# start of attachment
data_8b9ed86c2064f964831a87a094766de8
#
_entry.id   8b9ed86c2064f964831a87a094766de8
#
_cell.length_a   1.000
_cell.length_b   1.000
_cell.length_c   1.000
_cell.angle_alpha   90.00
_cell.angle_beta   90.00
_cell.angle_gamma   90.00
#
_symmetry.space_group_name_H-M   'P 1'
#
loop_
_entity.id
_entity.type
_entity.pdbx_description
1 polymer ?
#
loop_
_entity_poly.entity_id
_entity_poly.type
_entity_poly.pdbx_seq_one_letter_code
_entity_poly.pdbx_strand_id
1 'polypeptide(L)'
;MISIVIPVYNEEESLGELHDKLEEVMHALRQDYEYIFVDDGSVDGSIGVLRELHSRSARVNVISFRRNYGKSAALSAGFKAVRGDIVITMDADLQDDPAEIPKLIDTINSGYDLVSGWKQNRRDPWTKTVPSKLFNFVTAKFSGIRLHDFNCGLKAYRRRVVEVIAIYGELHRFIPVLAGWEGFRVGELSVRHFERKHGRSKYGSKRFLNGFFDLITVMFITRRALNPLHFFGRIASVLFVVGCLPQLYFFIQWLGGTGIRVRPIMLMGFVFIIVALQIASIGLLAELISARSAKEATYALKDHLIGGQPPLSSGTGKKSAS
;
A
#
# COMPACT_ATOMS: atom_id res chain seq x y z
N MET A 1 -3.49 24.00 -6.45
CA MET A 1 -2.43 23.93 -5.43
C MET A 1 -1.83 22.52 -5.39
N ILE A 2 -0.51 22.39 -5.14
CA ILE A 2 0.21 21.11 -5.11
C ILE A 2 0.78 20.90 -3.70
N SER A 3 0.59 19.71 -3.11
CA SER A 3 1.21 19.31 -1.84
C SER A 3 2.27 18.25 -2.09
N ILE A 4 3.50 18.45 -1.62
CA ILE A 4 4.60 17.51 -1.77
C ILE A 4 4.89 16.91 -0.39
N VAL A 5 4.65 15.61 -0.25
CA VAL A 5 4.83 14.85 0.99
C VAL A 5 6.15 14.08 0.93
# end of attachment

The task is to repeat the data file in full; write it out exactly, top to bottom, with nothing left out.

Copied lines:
data_8b9ed86c2064f964831a87a094766de8
#
_entry.id   8b9ed86c2064f964831a87a094766de8
#
_cell.length_a   1.000
_cell.length_b   1.000
_cell.length_c   1.000
_cell.angle_alpha   90.00
_cell.angle_beta   90.00
_cell.angle_gamma   90.00
#
_symmetry.space_group_name_H-M   'P 1'
#
loop_
_entity.id
_entity.type
_entity.pdbx_description
1 polymer ?
#
loop_
_entity_poly.entity_id
_entity_poly.type
_entity_poly.pdbx_seq_one_letter_code
_entity_poly.pdbx_strand_id
1 'polypeptide(L)'
;MISIVIPVYNEEESLGELHDKLEEVMHALRQDYEYIFVDDGSVDGSIGVLRELHSRSARVNVISFRRNYGKSAALSAGFKAVRGDIVITMDADLQDDPAEIPKLIDTINSGYDLVSGWKQNRRDPWTKTVPSKLFNFVTAKFSGIRLHDFNCGLKAYRRRVVEVIAIYGELHRFIPVLAGWEGFRVGELSVRHFERKHGRSKYGSKRFLNGFFDLITVMFITRRALNPLHFFGRIASVLFVVGCLPQLYFFIQWLGGTGIRVRPIMLMGFVFIIVALQIASIGLLAELISARSAKEATYALKDHLIGGQPPLSSGTGKKSAS
;
A
#
# COMPACT_ATOMS: atom_id res chain seq x y z
N MET A 1 -3.49 24.00 -6.45
CA MET A 1 -2.43 23.93 -5.43
C MET A 1 -1.83 22.52 -5.39
N ILE A 2 -0.51 22.39 -5.14
CA ILE A 2 0.21 21.11 -5.11
C ILE A 2 0.78 20.90 -3.70
N SER A 3 0.59 19.71 -3.11
CA SER A 3 1.21 19.31 -1.84
C SER A 3 2.27 18.25 -2.09
N ILE A 4 3.50 18.45 -1.62
CA ILE A 4 4.60 17.51 -1.77
C ILE A 4 4.89 16.91 -0.39
N VAL A 5 4.65 15.61 -0.25
CA VAL A 5 4.83 14.85 0.99
C VAL A 5 6.15 14.08 0.93